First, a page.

With this flood of information — on a grand scale or with a single image — it is critical to realize that data and imagery are only useful if the consumer can do the requisite analysis. For example, with proper analytical support, an image of an affected urban area can serve the needs of search-and-rescue teams for damaged facilities and UNICEF and other children-focused NGOs on the condition of schools. The same schools can be used by shelter managers for displaced personnel. Engineering teams can determine the condition of roads, power lines, and water and sewer treatment plants. Medical personnel can determine how many beds are needed. Moreover, the details of population gathering points as well as the number of dead and injured can be ascertained. Six, 10 or 100 people can look at the same image and find answers to their respective questions if they can analyze the image for relevant information.
However, there are significant trust issues with data sharing and historical challenges such as those espoused in the military mantra of having a “need to know.” Many have expressed the advantages of transitioning to a “need-to-share” basis, but that is a separate discussion.
In the above urban image example, ground truth from resident NGOs and local providers can clarify many of the identified issues, but there are no known mechanisms to feed a central system. Additional types of data can augment the clarity by overlaying social media feeds, firsthand imagery and even crowdsourcing inputs. Unfortunately, even the idea of a central repository for disaster data is fraught with trust, technology and “not originated here” issues. A quick count shows 20-plus systems that are available in the open environment (of which APAN is one), with countless more at the individual level.
What is needed is a catalyst to drive the civil-military community, which is dedicated to saving lives and alleviating suffering, to expand its view on information sharing among a team of participants that range from single-person do-gooders to local and national first responders, NGOs and local and foreign militaries.
We are in a technological age in which that supposition is possible and sustainable. It is possible to create an information-sharing environment — beyond a mere platform — that enables trusted sharing not only of data but also of query capabilities to search for answers efficiently without duplicating imagery or data requests that others have already answered.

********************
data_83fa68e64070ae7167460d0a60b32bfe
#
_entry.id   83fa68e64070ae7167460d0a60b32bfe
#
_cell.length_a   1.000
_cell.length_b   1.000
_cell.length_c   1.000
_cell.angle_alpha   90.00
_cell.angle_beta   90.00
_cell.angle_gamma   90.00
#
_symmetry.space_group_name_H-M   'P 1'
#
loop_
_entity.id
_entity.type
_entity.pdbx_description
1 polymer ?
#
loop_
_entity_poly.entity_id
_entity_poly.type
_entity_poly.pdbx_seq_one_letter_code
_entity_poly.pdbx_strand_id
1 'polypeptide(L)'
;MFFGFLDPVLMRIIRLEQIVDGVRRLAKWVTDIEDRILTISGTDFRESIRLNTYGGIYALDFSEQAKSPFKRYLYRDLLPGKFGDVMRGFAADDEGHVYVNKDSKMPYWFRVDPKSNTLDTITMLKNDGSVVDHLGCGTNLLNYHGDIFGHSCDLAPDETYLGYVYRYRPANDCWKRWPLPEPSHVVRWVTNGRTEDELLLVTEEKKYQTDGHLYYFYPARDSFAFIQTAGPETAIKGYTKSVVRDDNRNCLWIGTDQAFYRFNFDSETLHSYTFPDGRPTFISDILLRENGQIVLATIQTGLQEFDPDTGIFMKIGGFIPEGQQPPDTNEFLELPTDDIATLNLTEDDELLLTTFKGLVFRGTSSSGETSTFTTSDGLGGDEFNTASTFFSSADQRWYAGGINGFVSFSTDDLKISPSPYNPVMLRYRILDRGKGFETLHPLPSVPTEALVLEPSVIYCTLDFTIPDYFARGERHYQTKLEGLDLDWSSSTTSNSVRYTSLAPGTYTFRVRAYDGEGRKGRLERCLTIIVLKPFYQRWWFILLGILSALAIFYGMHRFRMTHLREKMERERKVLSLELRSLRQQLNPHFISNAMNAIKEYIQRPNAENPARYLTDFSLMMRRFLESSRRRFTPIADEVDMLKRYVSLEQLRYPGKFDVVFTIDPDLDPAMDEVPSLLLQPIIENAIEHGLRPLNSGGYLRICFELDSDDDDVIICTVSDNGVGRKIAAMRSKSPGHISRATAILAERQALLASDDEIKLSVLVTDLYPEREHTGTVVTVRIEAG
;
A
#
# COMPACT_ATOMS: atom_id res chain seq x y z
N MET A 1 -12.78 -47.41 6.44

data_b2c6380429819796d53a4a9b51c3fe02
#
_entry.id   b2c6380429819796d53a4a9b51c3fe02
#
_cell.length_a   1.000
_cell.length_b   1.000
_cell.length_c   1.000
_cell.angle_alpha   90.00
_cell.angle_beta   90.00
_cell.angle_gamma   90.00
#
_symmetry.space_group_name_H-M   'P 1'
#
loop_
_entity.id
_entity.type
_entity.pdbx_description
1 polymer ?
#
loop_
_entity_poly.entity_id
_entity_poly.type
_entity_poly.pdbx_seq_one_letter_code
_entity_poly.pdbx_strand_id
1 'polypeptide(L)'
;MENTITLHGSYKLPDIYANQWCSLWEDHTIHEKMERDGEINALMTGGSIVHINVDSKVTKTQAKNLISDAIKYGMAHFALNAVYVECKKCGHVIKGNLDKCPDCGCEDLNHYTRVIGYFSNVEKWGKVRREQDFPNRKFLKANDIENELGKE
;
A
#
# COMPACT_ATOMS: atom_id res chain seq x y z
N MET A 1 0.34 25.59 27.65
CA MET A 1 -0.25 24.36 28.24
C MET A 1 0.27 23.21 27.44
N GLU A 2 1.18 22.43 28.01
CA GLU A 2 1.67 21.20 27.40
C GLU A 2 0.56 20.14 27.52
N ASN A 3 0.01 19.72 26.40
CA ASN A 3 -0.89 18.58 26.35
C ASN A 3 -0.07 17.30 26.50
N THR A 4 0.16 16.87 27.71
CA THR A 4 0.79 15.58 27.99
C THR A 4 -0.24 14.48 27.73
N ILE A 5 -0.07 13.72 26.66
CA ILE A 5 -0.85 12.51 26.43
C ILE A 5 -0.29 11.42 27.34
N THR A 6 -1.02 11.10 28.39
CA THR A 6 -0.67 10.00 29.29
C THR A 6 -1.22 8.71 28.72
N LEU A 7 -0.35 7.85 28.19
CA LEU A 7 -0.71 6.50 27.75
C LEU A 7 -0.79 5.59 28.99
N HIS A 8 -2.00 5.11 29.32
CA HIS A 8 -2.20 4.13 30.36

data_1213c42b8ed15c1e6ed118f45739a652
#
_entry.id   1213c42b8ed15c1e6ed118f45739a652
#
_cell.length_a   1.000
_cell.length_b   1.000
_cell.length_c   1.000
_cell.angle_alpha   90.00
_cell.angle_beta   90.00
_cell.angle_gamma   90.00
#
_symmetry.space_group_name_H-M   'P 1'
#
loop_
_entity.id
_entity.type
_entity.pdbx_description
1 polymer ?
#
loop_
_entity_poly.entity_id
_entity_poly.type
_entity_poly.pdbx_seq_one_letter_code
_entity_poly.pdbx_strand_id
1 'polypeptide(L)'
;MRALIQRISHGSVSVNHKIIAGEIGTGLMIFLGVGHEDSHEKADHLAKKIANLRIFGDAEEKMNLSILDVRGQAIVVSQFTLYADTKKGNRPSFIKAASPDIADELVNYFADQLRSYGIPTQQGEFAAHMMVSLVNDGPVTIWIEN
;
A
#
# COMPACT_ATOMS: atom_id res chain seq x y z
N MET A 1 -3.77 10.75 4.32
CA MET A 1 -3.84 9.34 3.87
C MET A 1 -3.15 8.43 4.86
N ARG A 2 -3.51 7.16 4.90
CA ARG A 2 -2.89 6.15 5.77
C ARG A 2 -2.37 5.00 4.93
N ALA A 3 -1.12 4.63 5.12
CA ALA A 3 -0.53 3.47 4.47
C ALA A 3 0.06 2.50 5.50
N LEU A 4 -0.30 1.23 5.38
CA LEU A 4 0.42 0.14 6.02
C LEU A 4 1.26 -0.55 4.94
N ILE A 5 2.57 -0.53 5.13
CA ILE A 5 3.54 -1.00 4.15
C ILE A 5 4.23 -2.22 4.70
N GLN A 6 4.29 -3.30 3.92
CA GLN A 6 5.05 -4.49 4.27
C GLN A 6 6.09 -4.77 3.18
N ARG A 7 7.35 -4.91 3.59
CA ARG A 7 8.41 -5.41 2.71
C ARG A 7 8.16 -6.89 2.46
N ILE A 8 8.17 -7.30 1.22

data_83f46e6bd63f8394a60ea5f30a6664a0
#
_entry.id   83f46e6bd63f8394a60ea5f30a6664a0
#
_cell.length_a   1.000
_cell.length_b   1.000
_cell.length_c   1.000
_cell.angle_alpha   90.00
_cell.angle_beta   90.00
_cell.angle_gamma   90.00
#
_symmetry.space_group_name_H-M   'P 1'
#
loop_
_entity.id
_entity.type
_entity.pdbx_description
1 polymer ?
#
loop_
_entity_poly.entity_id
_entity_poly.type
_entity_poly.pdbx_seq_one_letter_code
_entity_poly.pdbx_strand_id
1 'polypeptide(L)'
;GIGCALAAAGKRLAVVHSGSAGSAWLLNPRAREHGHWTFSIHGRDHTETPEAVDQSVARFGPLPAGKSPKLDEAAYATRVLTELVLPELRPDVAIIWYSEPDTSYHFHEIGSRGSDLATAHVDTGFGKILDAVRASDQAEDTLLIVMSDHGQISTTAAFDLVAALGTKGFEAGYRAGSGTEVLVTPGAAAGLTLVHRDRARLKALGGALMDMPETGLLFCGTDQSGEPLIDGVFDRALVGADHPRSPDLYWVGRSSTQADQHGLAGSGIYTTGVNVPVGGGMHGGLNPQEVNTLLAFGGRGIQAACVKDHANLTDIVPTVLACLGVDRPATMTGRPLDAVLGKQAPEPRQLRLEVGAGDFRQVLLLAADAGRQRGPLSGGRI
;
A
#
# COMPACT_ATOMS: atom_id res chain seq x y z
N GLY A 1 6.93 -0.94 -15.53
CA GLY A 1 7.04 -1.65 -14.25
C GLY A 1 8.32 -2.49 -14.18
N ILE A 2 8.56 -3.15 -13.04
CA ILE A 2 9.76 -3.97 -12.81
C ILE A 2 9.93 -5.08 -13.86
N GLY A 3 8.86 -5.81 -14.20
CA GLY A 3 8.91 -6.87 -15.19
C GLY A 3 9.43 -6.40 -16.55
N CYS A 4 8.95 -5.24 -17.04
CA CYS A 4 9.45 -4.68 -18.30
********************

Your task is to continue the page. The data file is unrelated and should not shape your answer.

Inherent challenges start with trust and standards. Despite the humanitarian foundation of many civic-minded disaster relief groups, individual organizations are typically not inherently trusting of each other and certainly not of militaries or government agencies. Often, an NGO’s ability to generate sustainment revenue is based on its niche capability to serve a given need, and “giving away” that answer or data puts its existence at risk. Similarly, the government providers of data usually exist in a world of reduced trust to freely share data — especially where a perceived or real enemy can use that data to do harm.
How an entity would be able to share and integrate data, information and knowledge from a range of systems and then provide answers to an even larger number of queries presents a seemingly dauntless challenge. As big data and artificial intelligence expand, these challenges can be resolved. Perhaps a trusted organization, which is neither military nor humanitarian, can fill this gap by providing the expertise in information collection and analysis, while maintaining the trust of all involved.
The problem is not the lack of data. It is the lack of sharing, the lack of ability to analyze raw information, the lack of trust between the creators of the data and the organizations receiving it, and the lack of an organization to fill the gap among them. Each of these challenges has a solution, but it remains the responsibility of the community to decide when it wishes to tackle them.